In January, officials in South Africa announced that the total number of people affected by a listeria outbreak had risen to an alarming 767, the biggest listeria outbreak to date.
The outbreak has affected nine provinces but is concentrated in the northeastern regions of the country, with two-thirds of cases centered in Pretoria, Johannesburg, and other cities in the Gauteng province.
Listeria is a bacteria that causes foodborne illness in anyone who consumes contaminated foods or beverages. Once inside the body, the disease can wreak havoc on the central nervous system, producing toxins that damage cells. Other symptoms include gastrointestinal distress, muscle pain, and fever.
In severe cases, listeria can lead to death. The outbreak in South Africa has already claimed 81 lives, with South Africa’s National Institute for Communicable Disease estimating a 34% death rate among traced patients, compared to a worldwide average of 20-25%.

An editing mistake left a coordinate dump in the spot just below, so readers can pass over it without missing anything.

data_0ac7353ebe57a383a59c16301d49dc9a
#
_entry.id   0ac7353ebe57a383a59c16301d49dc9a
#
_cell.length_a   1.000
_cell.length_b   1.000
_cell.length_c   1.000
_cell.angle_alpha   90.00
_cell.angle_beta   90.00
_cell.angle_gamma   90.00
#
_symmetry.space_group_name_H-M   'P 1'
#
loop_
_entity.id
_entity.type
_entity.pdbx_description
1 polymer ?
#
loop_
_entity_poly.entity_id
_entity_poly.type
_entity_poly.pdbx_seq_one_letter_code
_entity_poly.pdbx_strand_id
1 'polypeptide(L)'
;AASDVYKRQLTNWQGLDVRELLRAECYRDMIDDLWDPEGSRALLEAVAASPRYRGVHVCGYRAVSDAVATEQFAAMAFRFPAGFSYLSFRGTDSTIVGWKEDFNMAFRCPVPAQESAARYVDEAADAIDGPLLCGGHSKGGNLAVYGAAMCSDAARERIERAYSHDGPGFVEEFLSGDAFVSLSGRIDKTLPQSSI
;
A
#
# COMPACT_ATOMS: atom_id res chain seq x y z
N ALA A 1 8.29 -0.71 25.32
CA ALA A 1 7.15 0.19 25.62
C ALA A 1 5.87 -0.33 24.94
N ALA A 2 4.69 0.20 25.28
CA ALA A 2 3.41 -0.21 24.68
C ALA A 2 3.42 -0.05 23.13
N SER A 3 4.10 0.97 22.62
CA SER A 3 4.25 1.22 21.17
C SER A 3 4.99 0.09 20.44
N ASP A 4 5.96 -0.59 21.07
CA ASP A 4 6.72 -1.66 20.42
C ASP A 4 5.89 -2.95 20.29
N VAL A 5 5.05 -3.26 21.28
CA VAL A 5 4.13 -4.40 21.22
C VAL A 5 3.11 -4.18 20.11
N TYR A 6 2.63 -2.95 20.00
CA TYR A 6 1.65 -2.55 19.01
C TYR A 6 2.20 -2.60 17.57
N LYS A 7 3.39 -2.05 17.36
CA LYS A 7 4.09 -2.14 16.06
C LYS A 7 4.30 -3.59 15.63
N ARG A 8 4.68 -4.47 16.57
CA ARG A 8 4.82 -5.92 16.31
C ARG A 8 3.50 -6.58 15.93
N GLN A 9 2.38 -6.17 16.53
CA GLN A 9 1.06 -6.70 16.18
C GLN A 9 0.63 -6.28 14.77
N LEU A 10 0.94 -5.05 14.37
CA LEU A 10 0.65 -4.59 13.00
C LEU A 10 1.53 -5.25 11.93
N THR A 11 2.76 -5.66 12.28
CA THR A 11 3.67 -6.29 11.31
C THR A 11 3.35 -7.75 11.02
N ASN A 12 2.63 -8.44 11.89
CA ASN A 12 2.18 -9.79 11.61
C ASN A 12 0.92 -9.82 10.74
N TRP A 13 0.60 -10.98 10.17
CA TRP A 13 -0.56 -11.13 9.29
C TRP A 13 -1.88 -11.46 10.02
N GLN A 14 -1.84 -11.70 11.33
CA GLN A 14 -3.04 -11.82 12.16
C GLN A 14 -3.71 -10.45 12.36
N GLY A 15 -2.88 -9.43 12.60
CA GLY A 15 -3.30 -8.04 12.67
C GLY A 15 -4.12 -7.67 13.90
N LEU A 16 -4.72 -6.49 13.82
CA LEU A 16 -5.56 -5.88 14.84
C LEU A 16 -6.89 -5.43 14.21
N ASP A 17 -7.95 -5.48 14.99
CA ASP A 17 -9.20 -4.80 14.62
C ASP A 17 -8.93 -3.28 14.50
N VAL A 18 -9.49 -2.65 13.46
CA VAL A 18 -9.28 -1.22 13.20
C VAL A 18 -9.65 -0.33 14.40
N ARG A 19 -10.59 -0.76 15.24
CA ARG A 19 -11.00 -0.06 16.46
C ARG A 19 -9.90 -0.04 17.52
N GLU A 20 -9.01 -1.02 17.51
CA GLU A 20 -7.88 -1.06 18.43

Pregnant women, infants, senior citizens, and those with compromised immune systems who are exposed to listeria are especially at risk of infection and death. Symptoms can appear as late as 30 days after exposure to the bacteria.
Although officials have not yet publicly named the source of the outbreak, they recently announced that they have identified a food outlet as a possible culprit. Common sources of listeria such as deli meats and other ready-to-eat foods have been the subject of speculation. With no definitive cause known as yet, rumors abound and South Africans are beginning to panic.
Until the outbreak ends, officials are instructing South Africans to cook any raw meat, dairy, or seafood products thoroughly, and to avoid unpasteurized foods and beverages.
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